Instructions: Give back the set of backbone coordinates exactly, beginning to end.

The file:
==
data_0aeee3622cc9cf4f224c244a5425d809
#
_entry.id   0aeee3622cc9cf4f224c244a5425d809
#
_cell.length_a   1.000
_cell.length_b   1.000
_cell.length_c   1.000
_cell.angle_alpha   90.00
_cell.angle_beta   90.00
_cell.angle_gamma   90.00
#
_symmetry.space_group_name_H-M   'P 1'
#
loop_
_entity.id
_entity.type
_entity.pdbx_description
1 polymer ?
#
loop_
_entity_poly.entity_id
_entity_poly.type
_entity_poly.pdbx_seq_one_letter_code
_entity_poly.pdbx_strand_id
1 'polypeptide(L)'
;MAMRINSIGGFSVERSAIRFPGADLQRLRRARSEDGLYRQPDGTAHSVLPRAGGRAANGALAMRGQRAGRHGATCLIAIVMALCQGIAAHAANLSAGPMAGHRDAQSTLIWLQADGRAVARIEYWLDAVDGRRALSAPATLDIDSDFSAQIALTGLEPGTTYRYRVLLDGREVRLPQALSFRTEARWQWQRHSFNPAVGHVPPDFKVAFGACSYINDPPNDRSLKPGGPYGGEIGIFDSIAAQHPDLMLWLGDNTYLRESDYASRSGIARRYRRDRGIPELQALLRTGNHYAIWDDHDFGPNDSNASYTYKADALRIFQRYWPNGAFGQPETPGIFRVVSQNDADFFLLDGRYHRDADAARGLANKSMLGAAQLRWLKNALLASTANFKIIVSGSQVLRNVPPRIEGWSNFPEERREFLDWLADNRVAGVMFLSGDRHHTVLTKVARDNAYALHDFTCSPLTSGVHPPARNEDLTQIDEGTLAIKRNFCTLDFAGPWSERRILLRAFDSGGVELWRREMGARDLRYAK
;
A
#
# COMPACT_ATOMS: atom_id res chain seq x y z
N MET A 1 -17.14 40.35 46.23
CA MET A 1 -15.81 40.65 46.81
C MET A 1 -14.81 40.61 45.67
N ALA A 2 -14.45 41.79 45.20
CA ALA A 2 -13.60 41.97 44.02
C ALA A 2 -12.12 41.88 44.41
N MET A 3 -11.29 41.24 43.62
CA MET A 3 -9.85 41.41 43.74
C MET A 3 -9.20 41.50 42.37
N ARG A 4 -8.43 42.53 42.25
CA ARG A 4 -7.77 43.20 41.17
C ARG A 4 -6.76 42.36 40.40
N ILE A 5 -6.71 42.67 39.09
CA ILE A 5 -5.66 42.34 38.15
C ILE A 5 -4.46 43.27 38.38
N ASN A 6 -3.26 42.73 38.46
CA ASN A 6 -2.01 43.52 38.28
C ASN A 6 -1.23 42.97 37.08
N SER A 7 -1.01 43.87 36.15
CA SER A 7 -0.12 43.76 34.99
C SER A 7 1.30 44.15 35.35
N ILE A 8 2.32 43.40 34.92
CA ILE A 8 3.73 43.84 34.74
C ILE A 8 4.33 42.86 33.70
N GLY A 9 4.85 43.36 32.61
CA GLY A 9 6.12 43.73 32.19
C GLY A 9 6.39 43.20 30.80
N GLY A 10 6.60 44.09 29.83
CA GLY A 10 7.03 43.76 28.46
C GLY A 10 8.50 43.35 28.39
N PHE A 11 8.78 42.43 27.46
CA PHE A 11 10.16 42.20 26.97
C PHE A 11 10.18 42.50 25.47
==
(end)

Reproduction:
data_0aeee3622cc9cf4f224c244a5425d809
#
_entry.id   0aeee3622cc9cf4f224c244a5425d809
#
_cell.length_a   1.000
_cell.length_b   1.000
_cell.length_c   1.000
_cell.angle_alpha   90.00
_cell.angle_beta   90.00
_cell.angle_gamma   90.00
#
_symmetry.space_group_name_H-M   'P 1'
#
loop_
_entity.id
_entity.type
_entity.pdbx_description
1 polymer ?
#
loop_
_entity_poly.entity_id
_entity_poly.type
_entity_poly.pdbx_seq_one_letter_code
_entity_poly.pdbx_strand_id
1 'polypeptide(L)'
;MAMRINSIGGFSVERSAIRFPGADLQRLRRARSEDGLYRQPDGTAHSVLPRAGGRAANGALAMRGQRAGRHGATCLIAIVMALCQGIAAHAANLSAGPMAGHRDAQSTLIWLQADGRAVARIEYWLDAVDGRRALSAPATLDIDSDFSAQIALTGLEPGTTYRYRVLLDGREVRLPQALSFRTEARWQWQRHSFNPAVGHVPPDFKVAFGACSYINDPPNDRSLKPGGPYGGEIGIFDSIAAQHPDLMLWLGDNTYLRESDYASRSGIARRYRRDRGIPELQALLRTGNHYAIWDDHDFGPNDSNASYTYKADALRIFQRYWPNGAFGQPETPGIFRVVSQNDADFFLLDGRYHRDADAARGLANKSMLGAAQLRWLKNALLASTANFKIIVSGSQVLRNVPPRIEGWSNFPEERREFLDWLADNRVAGVMFLSGDRHHTVLTKVARDNAYALHDFTCSPLTSGVHPPARNEDLTQIDEGTLAIKRNFCTLDFAGPWSERRILLRAFDSGGVELWRREMGARDLRYAK
;
A
#
# COMPACT_ATOMS: atom_id res chain seq x y z
N MET A 1 -17.14 40.35 46.23
CA MET A 1 -15.81 40.65 46.81
C MET A 1 -14.81 40.61 45.67
N ALA A 2 -14.45 41.79 45.20
CA ALA A 2 -13.60 41.97 44.02
C ALA A 2 -12.12 41.88 44.41
N MET A 3 -11.29 41.24 43.62
CA MET A 3 -9.85 41.41 43.74
C MET A 3 -9.20 41.50 42.37
N ARG A 4 -8.43 42.53 42.25
CA ARG A 4 -7.77 43.20 41.17
C ARG A 4 -6.76 42.36 40.40
N ILE A 5 -6.71 42.67 39.09
CA ILE A 5 -5.66 42.34 38.15
C ILE A 5 -4.46 43.27 38.38
N ASN A 6 -3.26 42.73 38.46
CA ASN A 6 -2.01 43.52 38.28
C ASN A 6 -1.23 42.97 37.08
N SER A 7 -1.01 43.87 36.15
CA SER A 7 -0.12 43.76 34.99
C SER A 7 1.30 44.15 35.35
N ILE A 8 2.32 43.40 34.92
CA ILE A 8 3.73 43.84 34.74
C ILE A 8 4.33 42.86 33.70
N GLY A 9 4.85 43.36 32.61
CA GLY A 9 6.12 43.73 32.19
C GLY A 9 6.39 43.20 30.80
N GLY A 10 6.60 44.09 29.83
CA GLY A 10 7.03 43.76 28.46
C GLY A 10 8.50 43.35 28.39
N PHE A 11 8.78 42.43 27.46
CA PHE A 11 10.16 42.20 26.97
C PHE A 11 10.18 42.50 25.47